It is at least curious that the date of the earthquake coincides very closely with the date which has been given by Guido de Chauliac for the first appearance of the plague at Avignon. He tells us expressly that it broke out in that city in January, 1348, and I think it would be difficult to produce trustworthy evidence of any earlier outbreak than this, at any rate, in Europe. [Footnote: One of our monastic chroniclers states expressly that it began about St. James's Day in 1347. I _feel_ certain that the date is wrong, and that it could be proved to be wrong without much difficulty by reference to documentary evidence which might be consulted.] "It appeared at Florence," says Villani, "at the beginning of April, and at Cesena, on the other side of the Apennines, on the 1st of June." It is asserted that it reached England at the beginning of August, is said to have lingered for some months in the west, and to have devastated Bristol with awful severity.
There can be no doubt that in the towns of Italy and France there was a dreadful mortality; but when we are told that 100,000 died in Venice, and 60,000 in Florence, and 70,000 in Siena, it is impossible to accept such round numbers as anything better than ignorant guesses. Whether the great cities of the Low Countries were visited by the pestilence with any severity, or how far the towns of Germany were affected, I am unable to say, nor am I much concerned at present with such an inquiry; that I leave to others to throw light upon. But as to the progress, the incidence, and the effect of the Black Death in England--when it came and where it showed itself, how long it lasted, and what effects followed--on these questions the time has come for pointing out that we have a body of evidence such as perhaps exists in no other country--evidence, too, which hitherto has hardly received any attention, its very existence entirely overlooked, forgotten, nay! not even suspected.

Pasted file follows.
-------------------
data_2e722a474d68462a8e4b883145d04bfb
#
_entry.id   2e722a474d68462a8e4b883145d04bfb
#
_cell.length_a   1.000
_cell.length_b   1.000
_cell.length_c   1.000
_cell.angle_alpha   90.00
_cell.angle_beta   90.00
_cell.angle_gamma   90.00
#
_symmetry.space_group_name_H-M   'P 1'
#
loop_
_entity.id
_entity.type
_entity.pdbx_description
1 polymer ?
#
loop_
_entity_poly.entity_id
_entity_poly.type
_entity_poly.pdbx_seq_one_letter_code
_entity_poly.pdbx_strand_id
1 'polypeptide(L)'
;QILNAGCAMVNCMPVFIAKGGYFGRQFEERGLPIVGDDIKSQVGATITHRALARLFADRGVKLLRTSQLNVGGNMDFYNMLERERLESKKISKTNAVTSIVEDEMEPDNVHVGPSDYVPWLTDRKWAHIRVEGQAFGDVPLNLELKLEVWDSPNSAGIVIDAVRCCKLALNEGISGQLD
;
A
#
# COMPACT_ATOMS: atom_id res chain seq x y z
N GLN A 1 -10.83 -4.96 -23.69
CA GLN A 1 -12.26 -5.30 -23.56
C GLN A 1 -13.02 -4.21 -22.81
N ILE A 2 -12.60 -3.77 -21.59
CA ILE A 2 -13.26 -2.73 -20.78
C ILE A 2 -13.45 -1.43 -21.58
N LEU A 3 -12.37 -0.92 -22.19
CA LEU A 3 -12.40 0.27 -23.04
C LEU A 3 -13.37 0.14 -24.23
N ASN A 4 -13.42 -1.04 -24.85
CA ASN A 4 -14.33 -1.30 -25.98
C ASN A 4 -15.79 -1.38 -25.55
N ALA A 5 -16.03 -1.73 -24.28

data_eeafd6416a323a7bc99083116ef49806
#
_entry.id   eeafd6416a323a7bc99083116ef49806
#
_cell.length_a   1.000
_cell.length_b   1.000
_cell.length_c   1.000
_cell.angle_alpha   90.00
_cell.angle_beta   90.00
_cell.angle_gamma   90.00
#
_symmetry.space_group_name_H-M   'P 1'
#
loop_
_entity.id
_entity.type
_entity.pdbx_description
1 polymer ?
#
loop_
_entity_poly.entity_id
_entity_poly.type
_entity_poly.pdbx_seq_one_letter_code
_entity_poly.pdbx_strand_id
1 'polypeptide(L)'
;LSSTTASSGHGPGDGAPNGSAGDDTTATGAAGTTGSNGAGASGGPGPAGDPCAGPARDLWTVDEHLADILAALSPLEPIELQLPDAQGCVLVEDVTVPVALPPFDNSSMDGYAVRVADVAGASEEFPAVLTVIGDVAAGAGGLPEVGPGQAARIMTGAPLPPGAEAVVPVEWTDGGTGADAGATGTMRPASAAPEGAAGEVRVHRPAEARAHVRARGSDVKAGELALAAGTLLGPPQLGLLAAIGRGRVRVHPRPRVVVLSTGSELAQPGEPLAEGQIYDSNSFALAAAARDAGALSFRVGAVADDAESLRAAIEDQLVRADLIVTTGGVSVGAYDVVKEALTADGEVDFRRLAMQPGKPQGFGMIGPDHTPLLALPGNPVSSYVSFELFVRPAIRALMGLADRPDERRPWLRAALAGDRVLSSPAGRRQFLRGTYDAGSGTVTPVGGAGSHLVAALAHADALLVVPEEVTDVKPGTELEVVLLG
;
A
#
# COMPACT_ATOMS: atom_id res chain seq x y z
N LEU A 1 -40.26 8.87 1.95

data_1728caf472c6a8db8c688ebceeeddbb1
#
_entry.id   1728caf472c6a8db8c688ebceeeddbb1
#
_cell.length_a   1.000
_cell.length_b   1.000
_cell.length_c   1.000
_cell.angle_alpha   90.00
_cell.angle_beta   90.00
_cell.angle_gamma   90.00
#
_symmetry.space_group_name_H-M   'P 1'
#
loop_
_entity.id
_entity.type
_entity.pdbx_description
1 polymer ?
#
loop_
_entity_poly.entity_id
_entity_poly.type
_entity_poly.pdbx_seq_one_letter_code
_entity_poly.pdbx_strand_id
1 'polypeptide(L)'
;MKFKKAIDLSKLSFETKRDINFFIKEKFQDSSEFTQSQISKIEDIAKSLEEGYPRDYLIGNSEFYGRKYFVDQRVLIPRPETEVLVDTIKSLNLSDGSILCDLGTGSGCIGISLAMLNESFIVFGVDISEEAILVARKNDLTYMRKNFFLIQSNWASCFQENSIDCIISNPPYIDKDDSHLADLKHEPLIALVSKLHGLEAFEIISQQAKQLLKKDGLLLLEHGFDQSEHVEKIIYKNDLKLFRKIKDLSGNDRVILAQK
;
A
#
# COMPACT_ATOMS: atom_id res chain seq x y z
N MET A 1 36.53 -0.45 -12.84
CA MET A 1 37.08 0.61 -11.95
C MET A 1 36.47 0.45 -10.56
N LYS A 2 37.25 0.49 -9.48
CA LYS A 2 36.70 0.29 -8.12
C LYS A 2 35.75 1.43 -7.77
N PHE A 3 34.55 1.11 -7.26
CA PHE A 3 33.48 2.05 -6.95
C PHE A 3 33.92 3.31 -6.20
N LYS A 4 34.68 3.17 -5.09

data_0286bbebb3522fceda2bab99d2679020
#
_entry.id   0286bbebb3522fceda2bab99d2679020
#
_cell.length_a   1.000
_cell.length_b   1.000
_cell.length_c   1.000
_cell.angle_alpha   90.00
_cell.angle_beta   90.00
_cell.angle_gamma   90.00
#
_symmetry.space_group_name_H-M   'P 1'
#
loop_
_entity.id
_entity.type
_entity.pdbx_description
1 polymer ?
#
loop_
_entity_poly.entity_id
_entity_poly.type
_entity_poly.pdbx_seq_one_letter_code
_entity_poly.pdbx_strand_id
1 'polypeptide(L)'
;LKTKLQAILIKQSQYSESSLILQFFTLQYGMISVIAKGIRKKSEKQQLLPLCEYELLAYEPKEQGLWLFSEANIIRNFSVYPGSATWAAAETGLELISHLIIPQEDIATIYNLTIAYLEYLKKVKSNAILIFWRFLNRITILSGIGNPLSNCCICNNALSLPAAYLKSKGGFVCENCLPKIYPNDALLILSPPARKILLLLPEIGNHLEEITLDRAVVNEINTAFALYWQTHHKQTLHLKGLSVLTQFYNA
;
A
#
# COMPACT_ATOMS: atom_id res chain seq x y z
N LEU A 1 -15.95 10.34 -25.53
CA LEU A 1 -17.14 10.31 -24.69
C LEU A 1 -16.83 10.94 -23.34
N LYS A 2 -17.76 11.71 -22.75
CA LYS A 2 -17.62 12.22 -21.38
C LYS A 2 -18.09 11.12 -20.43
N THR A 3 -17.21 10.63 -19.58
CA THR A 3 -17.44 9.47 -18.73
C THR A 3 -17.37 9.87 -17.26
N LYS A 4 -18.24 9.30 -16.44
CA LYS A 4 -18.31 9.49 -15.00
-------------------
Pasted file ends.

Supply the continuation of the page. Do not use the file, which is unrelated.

* * * * * * *
Let us understand where we are, and look about us for a little while.
When King Edward III. entered London in triumph on the 14th of October, 1347, he was the foremost man in Europe, and England had reached a height of power and glory such as she had never attained before. At the battle of Creçi France had received a crushing blow, and by the loss of Calais, after an eleven months' siege, she had been reduced well-nigh to the lowest point of humiliation. David II., King of Scotland, was now lying a prisoner in the Tower of London. Louis of Bavaria had just been killed by a fall from his horse, the Imperial throne was vacant, and the electors in eager haste proclaimed that they had chosen the King of England to succeed. To their discomfiture the King of England declined the proffered crown. He "had other views." Intoxicated by the splendour of their sovereign and his martial renown, and the Success which seemed to attend him wherever he showed himself, the English people had gone mad with exultation--all except the merchant princes, the monied men, who are not often given to lose their heads. They took a much more sober view of the outlook than the populace did--they had an eye to their own interests and the interests of the trade and commerce in which they were engaged. They were very much in earnest in asserting their rights and protesting against their wrongs, and they presented their petitions to the King after the fashion of the time--petitions which must have seemed rather startling protests in the fourteenth century, betraying, as they did, some advanced opinions for which the world at large was hardly then prepared.